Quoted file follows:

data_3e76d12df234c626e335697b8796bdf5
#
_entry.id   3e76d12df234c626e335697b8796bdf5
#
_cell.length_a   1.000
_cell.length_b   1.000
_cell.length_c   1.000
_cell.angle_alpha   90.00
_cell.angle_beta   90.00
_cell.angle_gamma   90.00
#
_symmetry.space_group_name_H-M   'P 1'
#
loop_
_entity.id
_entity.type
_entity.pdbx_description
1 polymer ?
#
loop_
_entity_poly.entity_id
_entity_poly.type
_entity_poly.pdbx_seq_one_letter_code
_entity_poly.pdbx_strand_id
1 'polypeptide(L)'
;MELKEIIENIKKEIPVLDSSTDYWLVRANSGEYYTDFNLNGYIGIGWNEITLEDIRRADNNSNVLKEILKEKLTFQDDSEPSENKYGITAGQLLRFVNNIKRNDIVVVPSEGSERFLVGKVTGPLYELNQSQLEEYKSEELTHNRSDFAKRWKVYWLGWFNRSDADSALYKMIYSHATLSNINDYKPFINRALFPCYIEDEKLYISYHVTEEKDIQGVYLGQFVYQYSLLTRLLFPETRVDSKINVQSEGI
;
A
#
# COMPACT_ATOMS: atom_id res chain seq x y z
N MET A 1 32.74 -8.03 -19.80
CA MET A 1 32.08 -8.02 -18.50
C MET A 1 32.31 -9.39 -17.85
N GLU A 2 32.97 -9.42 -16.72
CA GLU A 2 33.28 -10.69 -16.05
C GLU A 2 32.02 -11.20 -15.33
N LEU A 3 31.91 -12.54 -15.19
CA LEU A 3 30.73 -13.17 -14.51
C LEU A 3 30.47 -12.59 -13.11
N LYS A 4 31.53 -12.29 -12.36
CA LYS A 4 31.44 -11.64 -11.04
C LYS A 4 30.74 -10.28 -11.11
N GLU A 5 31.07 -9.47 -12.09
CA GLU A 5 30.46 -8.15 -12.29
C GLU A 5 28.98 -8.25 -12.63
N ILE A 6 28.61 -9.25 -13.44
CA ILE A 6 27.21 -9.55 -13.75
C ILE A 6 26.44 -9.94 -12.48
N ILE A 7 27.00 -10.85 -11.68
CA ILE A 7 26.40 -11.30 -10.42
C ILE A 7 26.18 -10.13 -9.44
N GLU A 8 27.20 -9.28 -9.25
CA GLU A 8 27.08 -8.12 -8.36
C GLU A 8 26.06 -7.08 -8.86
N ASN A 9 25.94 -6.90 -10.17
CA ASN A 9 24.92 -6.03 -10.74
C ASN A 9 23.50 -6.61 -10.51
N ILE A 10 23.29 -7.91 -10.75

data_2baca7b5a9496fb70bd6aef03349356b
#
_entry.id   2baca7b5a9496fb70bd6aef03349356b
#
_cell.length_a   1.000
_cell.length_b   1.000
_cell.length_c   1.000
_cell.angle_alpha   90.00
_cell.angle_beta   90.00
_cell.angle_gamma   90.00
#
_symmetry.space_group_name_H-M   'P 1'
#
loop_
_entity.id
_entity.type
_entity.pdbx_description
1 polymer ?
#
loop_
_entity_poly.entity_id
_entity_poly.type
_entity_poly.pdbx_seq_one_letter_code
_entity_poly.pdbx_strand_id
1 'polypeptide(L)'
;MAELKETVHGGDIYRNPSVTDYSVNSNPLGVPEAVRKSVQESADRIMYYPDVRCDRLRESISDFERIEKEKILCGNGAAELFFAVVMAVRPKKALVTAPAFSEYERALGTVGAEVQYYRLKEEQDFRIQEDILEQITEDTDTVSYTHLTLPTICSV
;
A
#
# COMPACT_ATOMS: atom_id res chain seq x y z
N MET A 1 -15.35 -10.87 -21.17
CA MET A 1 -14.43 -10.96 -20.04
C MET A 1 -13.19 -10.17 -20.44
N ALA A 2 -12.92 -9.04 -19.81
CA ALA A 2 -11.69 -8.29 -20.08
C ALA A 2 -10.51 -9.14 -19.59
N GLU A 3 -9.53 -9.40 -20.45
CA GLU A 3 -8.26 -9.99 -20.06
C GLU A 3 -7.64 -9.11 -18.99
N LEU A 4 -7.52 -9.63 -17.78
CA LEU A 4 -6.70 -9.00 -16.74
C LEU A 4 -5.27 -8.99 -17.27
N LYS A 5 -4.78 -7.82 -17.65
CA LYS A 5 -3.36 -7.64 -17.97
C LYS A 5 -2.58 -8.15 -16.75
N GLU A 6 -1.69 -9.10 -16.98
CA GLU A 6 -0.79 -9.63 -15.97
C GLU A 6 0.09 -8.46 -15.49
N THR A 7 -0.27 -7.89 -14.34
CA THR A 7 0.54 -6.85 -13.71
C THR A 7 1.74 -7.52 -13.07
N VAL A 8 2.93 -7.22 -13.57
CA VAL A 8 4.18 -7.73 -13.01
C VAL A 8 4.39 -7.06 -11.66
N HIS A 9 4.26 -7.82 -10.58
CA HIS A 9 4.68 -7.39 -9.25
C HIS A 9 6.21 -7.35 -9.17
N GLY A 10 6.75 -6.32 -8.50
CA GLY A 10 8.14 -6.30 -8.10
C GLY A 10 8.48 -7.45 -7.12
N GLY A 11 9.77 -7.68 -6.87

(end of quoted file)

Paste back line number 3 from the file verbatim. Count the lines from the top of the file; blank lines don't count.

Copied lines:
_entry.id   3e76d12df234c626e335697b8796bdf5